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Sailing - Rules of the Road

To understand the rules of the road as they pertain to sailboats, you must know a little more sailing terminology.

Sailing terminology

  • Port tack - when the wind is coming over the port side of the boat.
  • Starboard tack - when the wind is coming over the starboard side of the boat.
  • Windward - in the direction from which the wind is coming (upwind).
  • Leeward - in a direction away from which the wind is coming (downwind).

When sailboats approach one another under sail, the "give-way" boat must stay clear of the "stand-on" boat. The following rules determine which boat is the "give-way" and must yield the right-of-way in any situation where the danger of collision exists.


If the boats are on opposite tacks, the boat on the port tack gives-way to the boat on the starboard tack.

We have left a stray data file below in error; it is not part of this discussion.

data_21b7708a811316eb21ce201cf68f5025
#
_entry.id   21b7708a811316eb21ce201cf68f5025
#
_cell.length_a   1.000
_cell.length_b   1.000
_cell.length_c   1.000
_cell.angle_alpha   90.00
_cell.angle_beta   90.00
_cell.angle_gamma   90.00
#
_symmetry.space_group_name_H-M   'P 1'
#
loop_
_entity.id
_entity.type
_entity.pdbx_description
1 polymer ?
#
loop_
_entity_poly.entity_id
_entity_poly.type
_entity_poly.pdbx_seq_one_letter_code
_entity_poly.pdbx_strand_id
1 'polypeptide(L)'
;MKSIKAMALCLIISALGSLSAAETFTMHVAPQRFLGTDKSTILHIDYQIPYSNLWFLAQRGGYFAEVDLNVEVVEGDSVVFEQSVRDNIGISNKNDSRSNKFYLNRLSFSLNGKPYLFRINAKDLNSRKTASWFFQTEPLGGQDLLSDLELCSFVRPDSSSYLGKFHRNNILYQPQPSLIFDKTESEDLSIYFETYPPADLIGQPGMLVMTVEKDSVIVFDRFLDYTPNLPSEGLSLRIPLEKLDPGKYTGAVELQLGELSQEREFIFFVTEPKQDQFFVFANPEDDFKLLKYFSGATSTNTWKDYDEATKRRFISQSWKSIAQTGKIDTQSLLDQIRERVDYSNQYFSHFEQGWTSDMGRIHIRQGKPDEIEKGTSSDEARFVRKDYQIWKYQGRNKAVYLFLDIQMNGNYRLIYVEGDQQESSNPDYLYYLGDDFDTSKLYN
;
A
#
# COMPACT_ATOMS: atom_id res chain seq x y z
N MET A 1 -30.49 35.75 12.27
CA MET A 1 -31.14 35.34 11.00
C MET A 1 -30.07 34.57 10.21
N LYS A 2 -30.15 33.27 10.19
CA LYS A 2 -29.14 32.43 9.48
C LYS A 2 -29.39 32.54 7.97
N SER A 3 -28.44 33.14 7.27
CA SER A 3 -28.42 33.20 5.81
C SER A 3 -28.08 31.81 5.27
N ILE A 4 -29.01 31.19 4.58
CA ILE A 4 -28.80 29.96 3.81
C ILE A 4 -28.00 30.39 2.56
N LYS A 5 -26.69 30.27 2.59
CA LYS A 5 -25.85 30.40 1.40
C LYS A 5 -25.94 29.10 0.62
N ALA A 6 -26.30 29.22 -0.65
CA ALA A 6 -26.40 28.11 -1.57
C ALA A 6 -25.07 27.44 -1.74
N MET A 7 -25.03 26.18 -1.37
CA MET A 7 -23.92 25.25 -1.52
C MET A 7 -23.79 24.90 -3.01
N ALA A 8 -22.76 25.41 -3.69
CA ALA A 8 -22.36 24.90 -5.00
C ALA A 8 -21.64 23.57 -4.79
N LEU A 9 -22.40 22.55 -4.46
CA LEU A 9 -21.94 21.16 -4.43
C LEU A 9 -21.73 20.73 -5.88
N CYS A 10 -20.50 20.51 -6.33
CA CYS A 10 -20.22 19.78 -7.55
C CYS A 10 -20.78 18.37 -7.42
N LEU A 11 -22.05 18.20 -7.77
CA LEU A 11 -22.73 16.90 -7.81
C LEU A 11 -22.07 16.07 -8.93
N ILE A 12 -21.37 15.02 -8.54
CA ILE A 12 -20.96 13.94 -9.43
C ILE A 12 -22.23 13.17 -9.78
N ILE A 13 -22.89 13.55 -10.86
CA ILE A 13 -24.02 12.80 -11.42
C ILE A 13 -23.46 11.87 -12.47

If the boats are on the same tack, the boat to windward must keep out of the way of the boat to leeward. In other words the boat farthest from the direction from which the wind is blowing has the right-of-way.

Windward and Leeward

Generally, sailboats have the right-of-way over power boats unless the sailboat is overtaking another boat. In that case, the sailboat becomes the "give-way" boat. Additionally, if a sailboat has mechanical propulsion and it is being used the sailboat, even while still under sail, is suddenly a power boat and must obey the same rules as other power boats.

Even though a sailboat may have the right of way over a power boat, some common sense must be used. For instance, you should not impede the passage of large power boats and you should not change course when approaching power boats. Changing course only makes it harder for the power boat to pass safely.